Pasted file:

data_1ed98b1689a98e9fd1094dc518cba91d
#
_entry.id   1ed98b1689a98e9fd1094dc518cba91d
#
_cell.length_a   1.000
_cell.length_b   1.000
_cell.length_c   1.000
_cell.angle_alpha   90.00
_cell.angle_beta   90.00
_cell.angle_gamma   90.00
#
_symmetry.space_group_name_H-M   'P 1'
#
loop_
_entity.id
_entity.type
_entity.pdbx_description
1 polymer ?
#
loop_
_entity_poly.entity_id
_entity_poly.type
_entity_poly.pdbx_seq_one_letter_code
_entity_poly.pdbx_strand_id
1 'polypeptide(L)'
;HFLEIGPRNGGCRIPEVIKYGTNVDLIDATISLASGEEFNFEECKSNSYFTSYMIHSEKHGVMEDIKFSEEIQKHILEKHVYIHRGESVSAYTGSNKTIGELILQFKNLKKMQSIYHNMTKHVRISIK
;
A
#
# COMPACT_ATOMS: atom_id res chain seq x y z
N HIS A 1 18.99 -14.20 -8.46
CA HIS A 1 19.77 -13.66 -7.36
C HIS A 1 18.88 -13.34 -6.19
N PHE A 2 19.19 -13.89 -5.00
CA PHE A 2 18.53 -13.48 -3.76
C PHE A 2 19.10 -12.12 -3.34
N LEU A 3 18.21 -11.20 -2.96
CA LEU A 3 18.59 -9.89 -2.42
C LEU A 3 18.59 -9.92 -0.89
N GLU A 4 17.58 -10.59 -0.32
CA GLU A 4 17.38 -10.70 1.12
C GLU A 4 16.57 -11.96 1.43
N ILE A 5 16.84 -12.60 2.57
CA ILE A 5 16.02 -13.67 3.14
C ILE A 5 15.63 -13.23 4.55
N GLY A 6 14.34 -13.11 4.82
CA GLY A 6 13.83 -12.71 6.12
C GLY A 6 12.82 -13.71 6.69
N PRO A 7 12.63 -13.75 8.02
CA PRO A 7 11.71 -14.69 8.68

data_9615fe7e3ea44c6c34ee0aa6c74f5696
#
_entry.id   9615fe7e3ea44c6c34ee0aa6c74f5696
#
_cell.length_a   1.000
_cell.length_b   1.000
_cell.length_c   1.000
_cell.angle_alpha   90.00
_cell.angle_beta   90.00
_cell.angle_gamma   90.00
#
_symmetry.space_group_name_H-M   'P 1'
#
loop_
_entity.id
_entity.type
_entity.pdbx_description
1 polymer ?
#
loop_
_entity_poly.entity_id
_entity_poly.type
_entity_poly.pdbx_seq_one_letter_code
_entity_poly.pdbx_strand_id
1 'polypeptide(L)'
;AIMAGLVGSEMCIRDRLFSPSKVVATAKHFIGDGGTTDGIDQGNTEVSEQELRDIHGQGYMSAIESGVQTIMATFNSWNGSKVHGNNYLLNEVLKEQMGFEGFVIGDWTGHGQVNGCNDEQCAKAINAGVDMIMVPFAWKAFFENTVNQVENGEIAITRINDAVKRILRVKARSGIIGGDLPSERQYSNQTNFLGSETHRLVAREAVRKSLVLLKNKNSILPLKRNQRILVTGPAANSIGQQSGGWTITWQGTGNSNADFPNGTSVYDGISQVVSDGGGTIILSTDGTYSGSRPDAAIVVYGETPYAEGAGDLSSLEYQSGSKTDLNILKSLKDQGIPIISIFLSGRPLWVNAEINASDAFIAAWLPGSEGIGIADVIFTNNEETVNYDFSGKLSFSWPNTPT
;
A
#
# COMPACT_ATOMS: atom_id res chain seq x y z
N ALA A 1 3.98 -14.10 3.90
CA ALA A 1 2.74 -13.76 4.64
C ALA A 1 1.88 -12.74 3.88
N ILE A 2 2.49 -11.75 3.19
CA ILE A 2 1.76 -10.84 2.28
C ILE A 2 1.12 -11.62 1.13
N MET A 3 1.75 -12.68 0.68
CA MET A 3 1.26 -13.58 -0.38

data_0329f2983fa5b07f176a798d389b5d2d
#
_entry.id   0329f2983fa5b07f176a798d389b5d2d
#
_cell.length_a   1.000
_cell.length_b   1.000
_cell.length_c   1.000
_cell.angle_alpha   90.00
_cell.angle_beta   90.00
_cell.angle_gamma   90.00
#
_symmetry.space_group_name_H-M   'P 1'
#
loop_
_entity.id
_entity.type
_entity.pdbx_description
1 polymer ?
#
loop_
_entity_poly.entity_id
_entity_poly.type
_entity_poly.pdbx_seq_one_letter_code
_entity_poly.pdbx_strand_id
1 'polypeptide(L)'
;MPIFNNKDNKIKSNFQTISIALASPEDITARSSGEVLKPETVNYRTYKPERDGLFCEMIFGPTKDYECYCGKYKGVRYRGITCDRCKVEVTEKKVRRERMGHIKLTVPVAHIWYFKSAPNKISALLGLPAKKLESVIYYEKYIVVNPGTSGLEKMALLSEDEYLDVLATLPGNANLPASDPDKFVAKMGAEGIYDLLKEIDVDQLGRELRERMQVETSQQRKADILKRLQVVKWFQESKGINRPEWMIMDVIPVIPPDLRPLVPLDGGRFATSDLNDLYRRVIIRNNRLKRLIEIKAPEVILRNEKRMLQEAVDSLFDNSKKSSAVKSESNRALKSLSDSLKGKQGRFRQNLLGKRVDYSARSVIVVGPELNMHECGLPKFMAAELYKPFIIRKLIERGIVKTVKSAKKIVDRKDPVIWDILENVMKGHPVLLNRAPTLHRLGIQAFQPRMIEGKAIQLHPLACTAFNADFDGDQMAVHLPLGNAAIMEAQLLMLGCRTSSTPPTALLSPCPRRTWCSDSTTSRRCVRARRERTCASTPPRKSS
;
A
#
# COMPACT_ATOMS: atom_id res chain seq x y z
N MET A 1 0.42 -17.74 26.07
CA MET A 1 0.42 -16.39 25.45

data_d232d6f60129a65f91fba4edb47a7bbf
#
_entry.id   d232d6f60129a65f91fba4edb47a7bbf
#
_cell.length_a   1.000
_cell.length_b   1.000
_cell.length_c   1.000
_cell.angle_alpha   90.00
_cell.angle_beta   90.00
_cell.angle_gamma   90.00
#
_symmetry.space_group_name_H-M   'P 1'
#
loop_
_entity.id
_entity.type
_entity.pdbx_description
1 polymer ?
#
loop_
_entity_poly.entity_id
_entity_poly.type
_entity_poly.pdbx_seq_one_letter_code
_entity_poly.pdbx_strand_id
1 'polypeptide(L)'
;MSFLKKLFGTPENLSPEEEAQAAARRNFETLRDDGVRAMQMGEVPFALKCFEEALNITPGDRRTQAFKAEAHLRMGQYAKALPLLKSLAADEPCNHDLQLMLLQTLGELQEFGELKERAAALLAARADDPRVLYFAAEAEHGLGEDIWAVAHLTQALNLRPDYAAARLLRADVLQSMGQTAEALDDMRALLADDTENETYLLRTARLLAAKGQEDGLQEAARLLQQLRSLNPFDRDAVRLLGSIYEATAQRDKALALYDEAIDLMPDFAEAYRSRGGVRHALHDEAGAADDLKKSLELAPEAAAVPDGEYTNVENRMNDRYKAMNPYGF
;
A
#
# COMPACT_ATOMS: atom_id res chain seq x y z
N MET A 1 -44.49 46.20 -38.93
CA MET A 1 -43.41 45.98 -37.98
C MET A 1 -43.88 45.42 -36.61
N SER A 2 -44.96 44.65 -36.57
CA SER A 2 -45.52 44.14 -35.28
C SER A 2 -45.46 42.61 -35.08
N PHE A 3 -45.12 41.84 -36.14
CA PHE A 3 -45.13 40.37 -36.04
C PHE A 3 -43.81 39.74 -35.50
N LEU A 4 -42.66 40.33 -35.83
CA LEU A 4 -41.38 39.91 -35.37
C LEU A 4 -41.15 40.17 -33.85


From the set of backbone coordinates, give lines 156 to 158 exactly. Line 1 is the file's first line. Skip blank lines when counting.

C SER A 2 -45.46 42.61 -35.08
N PHE A 3 -45.12 41.84 -36.14
CA PHE A 3 -45.13 40.37 -36.04